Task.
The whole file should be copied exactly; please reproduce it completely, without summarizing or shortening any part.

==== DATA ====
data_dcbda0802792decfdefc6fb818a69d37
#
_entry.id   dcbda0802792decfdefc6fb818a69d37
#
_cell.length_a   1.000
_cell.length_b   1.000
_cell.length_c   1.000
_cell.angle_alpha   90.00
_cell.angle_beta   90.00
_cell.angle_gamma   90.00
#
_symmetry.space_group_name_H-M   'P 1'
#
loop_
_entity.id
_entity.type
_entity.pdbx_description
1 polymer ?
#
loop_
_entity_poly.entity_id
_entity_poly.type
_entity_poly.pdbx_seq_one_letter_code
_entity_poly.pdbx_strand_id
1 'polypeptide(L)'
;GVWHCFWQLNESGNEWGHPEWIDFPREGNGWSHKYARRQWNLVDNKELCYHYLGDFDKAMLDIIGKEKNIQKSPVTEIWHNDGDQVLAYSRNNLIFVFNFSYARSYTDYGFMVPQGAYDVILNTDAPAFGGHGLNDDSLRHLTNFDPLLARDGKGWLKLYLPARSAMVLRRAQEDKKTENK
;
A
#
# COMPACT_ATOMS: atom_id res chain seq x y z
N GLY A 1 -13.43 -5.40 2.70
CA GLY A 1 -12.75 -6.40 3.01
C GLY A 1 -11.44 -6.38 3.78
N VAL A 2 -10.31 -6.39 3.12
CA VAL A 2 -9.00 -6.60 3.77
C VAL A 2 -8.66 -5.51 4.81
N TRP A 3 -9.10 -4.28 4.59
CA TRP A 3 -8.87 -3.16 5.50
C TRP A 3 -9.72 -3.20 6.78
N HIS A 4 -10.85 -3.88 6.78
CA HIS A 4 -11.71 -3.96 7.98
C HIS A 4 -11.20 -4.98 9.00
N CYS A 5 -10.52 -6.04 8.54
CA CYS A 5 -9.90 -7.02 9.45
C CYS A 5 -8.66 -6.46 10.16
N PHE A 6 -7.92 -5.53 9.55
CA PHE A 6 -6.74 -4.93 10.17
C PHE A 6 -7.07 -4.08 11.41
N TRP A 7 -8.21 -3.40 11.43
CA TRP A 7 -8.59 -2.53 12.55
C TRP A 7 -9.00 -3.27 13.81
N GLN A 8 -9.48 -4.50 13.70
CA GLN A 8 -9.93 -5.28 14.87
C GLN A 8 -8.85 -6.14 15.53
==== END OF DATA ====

data_dcbda0802792decfdefc6fb818a69d37
#
_entry.id   dcbda0802792decfdefc6fb818a69d37
#
_cell.length_a   1.000
_cell.length_b   1.000
_cell.length_c   1.000
_cell.angle_alpha   90.00
_cell.angle_beta   90.00
_cell.angle_gamma   90.00
#
_symmetry.space_group_name_H-M   'P 1'
#
loop_
_entity.id
_entity.type
_entity.pdbx_description
1 polymer ?
#
loop_
_entity_poly.entity_id
_entity_poly.type
_entity_poly.pdbx_seq_one_letter_code
_entity_poly.pdbx_strand_id
1 'polypeptide(L)'
;GVWHCFWQLNESGNEWGHPEWIDFPREGNGWSHKYARRQWNLVDNKELCYHYLGDFDKAMLDIIGKEKNIQKSPVTEIWHNDGDQVLAYSRNNLIFVFNFSYARSYTDYGFMVPQGAYDVILNTDAPAFGGHGLNDDSLRHLTNFDPLLARDGKGWLKLYLPARSAMVLRRAQEDKKTENK
;
A
#
# COMPACT_ATOMS: atom_id res chain seq x y z
N GLY A 1 -13.43 -5.40 2.70
CA GLY A 1 -12.75 -6.40 3.01
C GLY A 1 -11.44 -6.38 3.78
N VAL A 2 -10.31 -6.39 3.12
CA VAL A 2 -9.00 -6.60 3.77
C VAL A 2 -8.66 -5.51 4.81
N TRP A 3 -9.10 -4.28 4.59
CA TRP A 3 -8.87 -3.16 5.50
C TRP A 3 -9.72 -3.20 6.78
N HIS A 4 -10.85 -3.88 6.78
CA HIS A 4 -11.71 -3.96 7.98
C HIS A 4 -11.20 -4.98 9.00
N CYS A 5 -10.52 -6.04 8.54
CA CYS A 5 -9.90 -7.02 9.45
C CYS A 5 -8.66 -6.46 10.16
N PHE A 6 -7.92 -5.53 9.55
CA PHE A 6 -6.74 -4.93 10.17
C PHE A 6 -7.07 -4.08 11.41
N TRP A 7 -8.21 -3.40 11.43
CA TRP A 7 -8.59 -2.53 12.55
C TRP A 7 -9.00 -3.27 13.81
N GLN A 8 -9.48 -4.50 13.70
CA GLN A 8 -9.93 -5.28 14.87
C GLN A 8 -8.85 -6.14 15.53